“Why do corporations sell stock?” is a common question from novice investors and entrepreneurs. Reasons why corporations sell stock include raising capital, developing a new product, growing a business, and paying off debt.

What Is a Stock?

A stock is a share of ownership in a company and serves as a claim on the company's earnings. The more stock a person owns, the greater their share of ownership in the company.

However, stocks are often more complicated than the basic definition. Stockholders own shares sold by the corporation. They do not actually own the corporation. A corporation is unique because the law considers it to be a legal person. That means that unlike other types of business structures, a corporation can borrow money, own property, file taxes, get sued, and much more. A corporation also owns its own assets; they are not owned by the stockholders.

Separation of Corporation and Stockholders

It is important to clarify the difference between a corporation and its stockholders because corporate property is separate from stockholder property, which means both parties have limited liability. If a corporation were to go bankrupt, a judge could rule that the corporation has to sell all of its assets. Under the separation of business and stockholders, personal assets aren't at risk of being sold. Although the value of the stocks may drop dramatically, the judge can't order stockholders to sell their shares of the company.

The same is true if a stockholder goes bankrupt. That person can't sell the corporation's assets to get out of his or her personal debt. The corporation owns the assets, and the shareholders are given shares by the corporation. A person who owns 25 percent of the shares of a company doesn't actually own a quarter of the company; he or she owns 100 percent of a quarter of the company's shares.

Shareholder Rights

Although a shareholder owns stock issued by the corporation, they can't do whatever they want with the company or its assets. A stockholder can't walk into the corporation's office and take paperwork or a computer because they own part of the company. The corporation, not the shareholder, owns the computer. This is known as separation of ownership and control.

Owning shares comes with a number of rights and responsibilities. Shareholders have the right to do things like:

  • Vote in shareholder meetings
  • Receive dividends, or company profits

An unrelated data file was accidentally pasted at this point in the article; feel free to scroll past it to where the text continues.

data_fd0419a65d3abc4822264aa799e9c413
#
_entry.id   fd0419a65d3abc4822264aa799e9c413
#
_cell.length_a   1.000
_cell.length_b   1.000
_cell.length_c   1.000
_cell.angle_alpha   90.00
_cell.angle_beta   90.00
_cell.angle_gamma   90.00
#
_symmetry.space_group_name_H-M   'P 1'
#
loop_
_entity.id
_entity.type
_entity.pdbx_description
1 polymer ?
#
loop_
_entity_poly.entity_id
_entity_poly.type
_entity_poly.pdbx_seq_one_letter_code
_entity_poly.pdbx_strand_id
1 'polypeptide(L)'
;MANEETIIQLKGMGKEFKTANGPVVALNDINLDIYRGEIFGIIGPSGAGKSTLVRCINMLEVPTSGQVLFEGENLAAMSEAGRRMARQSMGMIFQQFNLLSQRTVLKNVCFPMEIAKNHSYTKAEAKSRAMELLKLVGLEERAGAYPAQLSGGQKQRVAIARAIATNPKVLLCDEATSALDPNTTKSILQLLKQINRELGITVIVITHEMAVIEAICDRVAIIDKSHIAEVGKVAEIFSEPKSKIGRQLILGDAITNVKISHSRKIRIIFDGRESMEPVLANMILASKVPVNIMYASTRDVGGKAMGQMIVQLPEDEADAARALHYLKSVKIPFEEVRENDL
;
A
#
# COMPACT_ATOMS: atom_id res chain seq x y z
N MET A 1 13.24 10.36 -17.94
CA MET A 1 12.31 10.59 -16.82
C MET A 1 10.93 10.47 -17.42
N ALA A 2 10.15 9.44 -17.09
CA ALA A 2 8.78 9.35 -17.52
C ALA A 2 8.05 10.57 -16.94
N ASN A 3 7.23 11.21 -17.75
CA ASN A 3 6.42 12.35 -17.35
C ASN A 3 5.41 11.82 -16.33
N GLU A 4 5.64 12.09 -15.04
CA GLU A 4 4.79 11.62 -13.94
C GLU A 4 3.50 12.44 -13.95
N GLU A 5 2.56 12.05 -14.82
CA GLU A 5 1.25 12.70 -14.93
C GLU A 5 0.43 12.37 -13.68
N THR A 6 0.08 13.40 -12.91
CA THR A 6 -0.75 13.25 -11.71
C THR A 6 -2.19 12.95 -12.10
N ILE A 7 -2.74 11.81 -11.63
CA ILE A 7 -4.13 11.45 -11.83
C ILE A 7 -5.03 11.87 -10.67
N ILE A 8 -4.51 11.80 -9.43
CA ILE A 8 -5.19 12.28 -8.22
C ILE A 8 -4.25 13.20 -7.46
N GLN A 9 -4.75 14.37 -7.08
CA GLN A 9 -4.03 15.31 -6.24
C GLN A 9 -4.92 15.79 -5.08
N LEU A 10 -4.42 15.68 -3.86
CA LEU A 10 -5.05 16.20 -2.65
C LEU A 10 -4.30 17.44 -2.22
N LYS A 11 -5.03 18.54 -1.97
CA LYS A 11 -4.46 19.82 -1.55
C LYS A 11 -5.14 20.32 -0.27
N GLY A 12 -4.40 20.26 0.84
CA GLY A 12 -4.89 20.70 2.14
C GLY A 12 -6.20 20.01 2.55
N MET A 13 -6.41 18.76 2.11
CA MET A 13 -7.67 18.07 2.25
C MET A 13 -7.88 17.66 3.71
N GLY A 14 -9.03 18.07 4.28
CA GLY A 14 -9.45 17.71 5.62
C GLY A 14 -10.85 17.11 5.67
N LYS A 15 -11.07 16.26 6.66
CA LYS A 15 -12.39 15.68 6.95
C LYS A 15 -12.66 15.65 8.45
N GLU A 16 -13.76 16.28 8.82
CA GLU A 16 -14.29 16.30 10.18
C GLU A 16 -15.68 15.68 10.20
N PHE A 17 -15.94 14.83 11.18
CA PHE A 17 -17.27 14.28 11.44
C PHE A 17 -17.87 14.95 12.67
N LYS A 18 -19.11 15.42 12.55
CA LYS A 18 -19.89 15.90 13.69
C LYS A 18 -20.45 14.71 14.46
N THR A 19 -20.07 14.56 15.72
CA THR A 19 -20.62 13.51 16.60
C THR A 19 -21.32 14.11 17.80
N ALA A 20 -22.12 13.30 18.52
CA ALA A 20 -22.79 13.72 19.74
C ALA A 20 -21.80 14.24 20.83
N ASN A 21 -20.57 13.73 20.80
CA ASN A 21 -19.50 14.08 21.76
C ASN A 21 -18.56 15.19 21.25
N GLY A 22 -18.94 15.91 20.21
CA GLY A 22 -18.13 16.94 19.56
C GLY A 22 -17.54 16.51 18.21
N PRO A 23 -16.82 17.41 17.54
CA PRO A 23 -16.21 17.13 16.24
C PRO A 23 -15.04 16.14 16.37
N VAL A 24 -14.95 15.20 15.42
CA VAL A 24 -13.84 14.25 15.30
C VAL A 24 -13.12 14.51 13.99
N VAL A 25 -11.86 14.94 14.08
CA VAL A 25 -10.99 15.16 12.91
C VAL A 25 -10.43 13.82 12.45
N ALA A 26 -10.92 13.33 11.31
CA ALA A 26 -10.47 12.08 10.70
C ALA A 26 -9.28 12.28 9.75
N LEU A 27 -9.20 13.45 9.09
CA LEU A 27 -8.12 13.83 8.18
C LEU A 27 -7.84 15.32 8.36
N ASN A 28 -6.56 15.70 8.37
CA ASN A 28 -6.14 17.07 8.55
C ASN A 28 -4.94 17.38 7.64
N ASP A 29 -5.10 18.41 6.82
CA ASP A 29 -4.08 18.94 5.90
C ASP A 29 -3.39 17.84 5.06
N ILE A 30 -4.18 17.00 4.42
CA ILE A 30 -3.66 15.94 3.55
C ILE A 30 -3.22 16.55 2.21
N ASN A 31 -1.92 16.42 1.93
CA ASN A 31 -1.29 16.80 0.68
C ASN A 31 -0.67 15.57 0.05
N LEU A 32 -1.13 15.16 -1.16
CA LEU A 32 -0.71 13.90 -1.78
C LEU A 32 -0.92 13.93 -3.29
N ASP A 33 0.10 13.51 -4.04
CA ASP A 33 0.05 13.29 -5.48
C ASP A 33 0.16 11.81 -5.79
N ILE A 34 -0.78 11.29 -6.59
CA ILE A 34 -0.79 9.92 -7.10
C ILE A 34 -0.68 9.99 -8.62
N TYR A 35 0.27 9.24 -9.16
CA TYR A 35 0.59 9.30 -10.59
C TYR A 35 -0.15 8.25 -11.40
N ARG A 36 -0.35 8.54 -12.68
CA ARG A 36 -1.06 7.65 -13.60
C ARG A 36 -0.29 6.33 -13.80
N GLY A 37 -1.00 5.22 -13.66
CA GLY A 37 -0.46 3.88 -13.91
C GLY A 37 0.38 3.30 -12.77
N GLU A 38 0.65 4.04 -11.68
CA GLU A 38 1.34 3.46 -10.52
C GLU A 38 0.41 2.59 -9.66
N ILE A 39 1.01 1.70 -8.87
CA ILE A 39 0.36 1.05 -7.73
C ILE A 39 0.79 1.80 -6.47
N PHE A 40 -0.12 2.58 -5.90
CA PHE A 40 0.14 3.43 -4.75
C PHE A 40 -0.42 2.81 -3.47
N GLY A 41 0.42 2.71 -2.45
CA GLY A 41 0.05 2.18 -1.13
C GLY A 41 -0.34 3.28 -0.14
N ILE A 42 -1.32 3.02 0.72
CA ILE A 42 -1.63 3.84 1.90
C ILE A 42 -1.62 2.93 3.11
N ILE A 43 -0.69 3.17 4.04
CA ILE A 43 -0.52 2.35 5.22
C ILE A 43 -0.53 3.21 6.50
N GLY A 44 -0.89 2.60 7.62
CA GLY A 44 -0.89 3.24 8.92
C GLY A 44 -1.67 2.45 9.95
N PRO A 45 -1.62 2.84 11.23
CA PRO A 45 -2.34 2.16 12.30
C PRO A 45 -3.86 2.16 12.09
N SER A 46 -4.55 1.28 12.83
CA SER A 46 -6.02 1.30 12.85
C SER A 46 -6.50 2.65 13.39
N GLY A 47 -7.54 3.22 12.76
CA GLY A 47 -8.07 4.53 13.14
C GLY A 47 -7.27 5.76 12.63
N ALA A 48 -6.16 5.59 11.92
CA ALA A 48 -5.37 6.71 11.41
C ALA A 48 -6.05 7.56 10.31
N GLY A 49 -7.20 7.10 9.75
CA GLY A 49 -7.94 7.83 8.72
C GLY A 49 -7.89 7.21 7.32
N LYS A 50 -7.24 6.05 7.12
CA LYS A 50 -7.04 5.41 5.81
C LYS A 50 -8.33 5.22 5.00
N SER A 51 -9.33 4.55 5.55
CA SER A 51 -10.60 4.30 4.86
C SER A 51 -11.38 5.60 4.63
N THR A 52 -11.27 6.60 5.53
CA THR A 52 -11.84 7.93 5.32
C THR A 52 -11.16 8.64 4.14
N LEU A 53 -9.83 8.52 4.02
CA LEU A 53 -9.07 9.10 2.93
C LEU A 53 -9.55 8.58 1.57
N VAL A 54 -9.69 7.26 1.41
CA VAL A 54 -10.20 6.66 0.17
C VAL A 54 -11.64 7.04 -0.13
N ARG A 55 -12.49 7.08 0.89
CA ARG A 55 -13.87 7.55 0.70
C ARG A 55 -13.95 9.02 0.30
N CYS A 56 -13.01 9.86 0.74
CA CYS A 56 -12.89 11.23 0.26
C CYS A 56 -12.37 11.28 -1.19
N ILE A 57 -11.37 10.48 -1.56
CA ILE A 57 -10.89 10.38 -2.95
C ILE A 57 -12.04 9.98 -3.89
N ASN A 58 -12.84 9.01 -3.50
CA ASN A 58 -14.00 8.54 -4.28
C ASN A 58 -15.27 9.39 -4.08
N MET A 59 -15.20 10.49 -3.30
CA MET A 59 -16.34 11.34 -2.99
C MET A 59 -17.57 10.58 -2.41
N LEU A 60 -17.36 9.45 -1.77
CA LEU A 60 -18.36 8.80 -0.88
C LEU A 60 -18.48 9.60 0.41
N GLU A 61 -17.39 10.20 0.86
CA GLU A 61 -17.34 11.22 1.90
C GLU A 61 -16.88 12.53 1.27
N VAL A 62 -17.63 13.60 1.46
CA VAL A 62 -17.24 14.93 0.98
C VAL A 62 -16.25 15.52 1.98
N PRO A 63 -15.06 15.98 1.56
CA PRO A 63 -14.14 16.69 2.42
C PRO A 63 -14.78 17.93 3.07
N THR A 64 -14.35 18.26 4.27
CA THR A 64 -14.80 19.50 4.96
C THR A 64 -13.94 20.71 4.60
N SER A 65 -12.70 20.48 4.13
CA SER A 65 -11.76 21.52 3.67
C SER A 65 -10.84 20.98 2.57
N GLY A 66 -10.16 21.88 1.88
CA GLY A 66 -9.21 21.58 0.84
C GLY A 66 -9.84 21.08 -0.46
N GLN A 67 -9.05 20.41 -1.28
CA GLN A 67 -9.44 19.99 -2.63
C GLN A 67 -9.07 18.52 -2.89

• Sell their shares to someone else

A shareholder who owns a majority of shares has increased voting power and can indirectly control a corporation by appointing the board of directors. This is very evident when one corporation purchases another company. The company that acquires the other doesn't actually buy the building and the assets but instead buys up all the shares.

The board of directors is one of the most important parts of an organization. It is responsible for growing the corporation and adding value. One of its main responsibilities is hiring officers, such as the CEO.

How Shareholders Earn Money

Most shareholders don't expect to manage the day-to-day operations of a corporation. Their focus is on getting a portion of the company's earnings. The value of a stock is closely linked to a company's profits. The more shares a person owns, the greater the percentage of the profits they receive.

However, instead of paying dividends to their shareholders, some companies reinvest their profits to keep growing the company. Although shareholders aren't actually getting a payout in that situation, the earnings are reflected in a higher stock value and price.

Types of Stocks

Companies issue stocks, which are also known as equity or equities, to raise money to expand the business or create new products. Shareholders can either buy stocks directly from the company, which is called the primary market, or from another shareholder, which is known as the secondary market.

Aside from stocks, companies can also raise capital through bank loans or by issuing bonds. Bonds are very different from stocks. The major difference is that bonds are a form of debt, which means that bondholders are creditors to the corporation. They are owed interest and the principal they paid for the bond.

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